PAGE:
Dragon dance to pull in crowds as part of Chinese New Year celebrations in Sunderland

Businessmen Ian Wong and Harry Collinson
Businessmen Ian Wong and Harry Collinson
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Chinese New Year Celebrations continue in Sunderland this weekend to welcome the Year of the Rooster.

Following the success of last year’s first large scale celebration, a full programme of events including dragon dancing and the blessing of the lion will take place at Sunderland’s Museum and Winter Gardens on Sunday February 5, in the hope that hundreds of families will turn up to embrace the Chinese culture.

The free event, which is the brainchild of local businessmen Harry Collinson and Ian Wong, will run from 12pm to 4pm and will include a special performance by a visiting school from Daqing in North East China, which is next to Harbin – a city twinned with Sunderland.

The cultural day will also include arts and crafts for children including mask and lantern making, martial arts displays, live brush painting demonstrations, storytelling in the museum’s library and calligraphy workshops - where Chinese students from Sunderland University will translate names on to red paper.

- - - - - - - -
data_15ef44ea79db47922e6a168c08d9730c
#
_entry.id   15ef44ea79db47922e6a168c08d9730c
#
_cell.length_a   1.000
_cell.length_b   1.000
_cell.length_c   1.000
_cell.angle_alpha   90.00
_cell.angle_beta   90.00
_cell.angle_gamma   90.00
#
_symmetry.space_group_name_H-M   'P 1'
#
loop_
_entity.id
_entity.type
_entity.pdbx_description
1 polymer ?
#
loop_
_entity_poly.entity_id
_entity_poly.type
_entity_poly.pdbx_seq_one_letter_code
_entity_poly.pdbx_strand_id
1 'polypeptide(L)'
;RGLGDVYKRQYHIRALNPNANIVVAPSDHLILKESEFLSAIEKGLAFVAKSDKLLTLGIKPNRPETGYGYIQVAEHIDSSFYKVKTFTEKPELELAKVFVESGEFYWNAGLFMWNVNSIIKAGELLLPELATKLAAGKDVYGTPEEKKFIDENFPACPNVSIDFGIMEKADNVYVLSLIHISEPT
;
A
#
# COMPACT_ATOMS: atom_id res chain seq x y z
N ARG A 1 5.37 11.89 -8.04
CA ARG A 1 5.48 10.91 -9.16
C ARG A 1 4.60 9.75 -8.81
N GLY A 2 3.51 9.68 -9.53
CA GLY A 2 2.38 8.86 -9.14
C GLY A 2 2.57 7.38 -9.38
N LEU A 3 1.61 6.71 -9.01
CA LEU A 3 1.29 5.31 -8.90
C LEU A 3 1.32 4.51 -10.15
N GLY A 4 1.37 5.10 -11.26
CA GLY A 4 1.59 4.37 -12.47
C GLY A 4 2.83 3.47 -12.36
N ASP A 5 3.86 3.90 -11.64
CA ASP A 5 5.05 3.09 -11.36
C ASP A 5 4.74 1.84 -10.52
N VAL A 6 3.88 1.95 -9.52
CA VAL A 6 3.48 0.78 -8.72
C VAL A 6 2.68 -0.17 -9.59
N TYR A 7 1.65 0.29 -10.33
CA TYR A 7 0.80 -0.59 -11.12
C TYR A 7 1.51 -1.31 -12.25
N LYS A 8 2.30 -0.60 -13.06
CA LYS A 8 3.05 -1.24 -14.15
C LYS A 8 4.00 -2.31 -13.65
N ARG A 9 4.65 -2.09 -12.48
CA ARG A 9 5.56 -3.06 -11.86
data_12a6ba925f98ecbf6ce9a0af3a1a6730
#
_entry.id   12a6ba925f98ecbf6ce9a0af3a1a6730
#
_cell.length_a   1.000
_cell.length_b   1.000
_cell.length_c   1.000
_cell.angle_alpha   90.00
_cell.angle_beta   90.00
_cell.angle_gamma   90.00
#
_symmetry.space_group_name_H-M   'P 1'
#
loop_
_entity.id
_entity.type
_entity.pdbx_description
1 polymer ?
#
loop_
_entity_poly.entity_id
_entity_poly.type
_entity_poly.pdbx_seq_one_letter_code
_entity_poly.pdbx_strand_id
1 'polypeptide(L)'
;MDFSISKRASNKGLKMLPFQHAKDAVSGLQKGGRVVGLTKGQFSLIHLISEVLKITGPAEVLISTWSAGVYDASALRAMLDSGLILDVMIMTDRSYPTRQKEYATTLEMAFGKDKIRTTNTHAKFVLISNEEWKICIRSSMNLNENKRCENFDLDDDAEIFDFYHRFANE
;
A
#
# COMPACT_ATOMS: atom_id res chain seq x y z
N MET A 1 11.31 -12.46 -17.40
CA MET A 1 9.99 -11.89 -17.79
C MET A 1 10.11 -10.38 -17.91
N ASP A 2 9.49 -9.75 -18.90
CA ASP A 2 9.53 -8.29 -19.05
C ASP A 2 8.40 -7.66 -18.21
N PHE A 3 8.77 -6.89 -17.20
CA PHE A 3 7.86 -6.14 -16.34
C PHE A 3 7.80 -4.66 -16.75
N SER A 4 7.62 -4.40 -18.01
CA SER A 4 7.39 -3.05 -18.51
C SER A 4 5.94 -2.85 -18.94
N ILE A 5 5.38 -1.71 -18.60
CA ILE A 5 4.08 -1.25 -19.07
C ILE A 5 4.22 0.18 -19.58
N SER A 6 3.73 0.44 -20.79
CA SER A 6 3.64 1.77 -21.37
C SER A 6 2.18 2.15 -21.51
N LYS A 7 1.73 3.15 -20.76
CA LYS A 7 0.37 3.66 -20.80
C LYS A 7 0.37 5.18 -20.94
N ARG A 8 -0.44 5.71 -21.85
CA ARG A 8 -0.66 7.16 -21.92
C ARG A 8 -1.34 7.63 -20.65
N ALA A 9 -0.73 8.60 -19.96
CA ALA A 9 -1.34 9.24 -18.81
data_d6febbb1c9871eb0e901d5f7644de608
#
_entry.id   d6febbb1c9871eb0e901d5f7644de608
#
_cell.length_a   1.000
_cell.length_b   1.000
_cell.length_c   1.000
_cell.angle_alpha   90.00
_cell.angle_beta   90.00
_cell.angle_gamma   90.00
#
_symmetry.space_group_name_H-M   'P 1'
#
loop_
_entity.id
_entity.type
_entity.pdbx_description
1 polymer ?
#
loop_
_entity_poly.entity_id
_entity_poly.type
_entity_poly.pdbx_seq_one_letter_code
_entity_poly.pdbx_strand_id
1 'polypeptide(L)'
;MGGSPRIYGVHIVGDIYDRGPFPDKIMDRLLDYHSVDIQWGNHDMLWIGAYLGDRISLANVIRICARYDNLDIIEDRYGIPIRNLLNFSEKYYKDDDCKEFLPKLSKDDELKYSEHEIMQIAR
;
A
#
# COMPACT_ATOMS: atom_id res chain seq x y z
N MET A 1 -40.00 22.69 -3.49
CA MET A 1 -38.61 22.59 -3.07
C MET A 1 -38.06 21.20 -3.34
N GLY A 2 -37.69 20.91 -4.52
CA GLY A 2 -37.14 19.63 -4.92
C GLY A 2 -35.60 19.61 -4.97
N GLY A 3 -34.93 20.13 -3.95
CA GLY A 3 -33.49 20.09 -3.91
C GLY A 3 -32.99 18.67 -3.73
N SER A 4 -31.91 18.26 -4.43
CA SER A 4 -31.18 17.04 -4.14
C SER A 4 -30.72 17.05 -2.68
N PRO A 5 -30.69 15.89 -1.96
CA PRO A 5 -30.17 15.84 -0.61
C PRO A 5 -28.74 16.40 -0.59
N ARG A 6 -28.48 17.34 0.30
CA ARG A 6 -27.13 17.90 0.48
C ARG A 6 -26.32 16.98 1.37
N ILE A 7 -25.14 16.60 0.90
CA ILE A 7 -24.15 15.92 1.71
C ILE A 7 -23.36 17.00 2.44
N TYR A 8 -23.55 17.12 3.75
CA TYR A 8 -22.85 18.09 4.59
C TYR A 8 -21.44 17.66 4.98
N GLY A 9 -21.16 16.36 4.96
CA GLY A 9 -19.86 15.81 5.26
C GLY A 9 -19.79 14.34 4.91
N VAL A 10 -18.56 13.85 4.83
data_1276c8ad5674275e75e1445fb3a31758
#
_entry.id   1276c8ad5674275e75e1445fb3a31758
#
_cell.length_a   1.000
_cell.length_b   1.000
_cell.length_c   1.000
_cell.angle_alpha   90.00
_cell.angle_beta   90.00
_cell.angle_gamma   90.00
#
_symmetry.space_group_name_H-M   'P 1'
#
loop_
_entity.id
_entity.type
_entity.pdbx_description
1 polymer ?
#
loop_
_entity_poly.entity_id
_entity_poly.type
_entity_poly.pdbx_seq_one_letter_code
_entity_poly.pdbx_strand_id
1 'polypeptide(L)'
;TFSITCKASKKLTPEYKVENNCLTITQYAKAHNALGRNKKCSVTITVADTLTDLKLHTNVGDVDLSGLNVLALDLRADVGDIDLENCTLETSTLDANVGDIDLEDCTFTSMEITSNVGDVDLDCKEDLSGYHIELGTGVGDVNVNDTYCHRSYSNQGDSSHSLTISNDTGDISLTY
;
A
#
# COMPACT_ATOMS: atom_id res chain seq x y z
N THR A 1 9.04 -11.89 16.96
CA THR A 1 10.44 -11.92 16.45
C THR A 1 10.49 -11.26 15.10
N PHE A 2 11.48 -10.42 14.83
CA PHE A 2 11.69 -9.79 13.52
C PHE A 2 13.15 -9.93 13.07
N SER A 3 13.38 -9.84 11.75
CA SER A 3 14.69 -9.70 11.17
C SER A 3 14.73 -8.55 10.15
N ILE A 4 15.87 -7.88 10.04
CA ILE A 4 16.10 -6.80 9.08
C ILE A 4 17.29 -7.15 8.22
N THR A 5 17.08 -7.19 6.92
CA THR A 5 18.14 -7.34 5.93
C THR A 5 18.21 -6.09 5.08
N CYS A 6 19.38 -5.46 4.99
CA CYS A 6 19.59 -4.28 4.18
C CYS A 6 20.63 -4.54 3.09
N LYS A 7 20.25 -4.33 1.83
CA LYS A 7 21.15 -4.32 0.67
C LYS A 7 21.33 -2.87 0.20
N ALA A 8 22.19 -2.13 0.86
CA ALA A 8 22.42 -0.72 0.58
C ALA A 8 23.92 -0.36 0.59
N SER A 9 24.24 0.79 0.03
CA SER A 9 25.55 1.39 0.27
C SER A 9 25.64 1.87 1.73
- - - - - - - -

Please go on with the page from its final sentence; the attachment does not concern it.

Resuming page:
From 12pm to 1pm, there will also be a number of outdoor performances, including firecrackers, dragon dancing, lion dancing and Qilin – also known as the “Chinese Unicorn” – dancing on the Museum and Winter Gardens terrace.

Ian Wong, who runs Asiana restaurant in Sunderland city centre and co-created the event, said: “Myself and Harry are thrilled to be bringing Chinese New Year celebrations back to the city following the success of last year’s event.

“This year, we’ve moved to the event to the Museum and Winter Gardens and hope that people of the North East will join us for another fantastic free family day out, with a lot more activities for the children to get involved in.”

Gemma Dishman, marketing and communications executive at Sunderland’s Business Improvement District, who is sponsoring the event, said the BID is “delighted” to see the vibrant cultural event return for its second year.

“Around 3000 people turned up to mark the Year of the Monkey in Sunderland’s Keel Square last year,” she said.

“And we’re hoping that the local community will come together again to celebrate Chinese New Year in the heart of Sunderland.

“It’s a real opportunity for the city to embrace Chinese culture and drive visitors into the city centre.”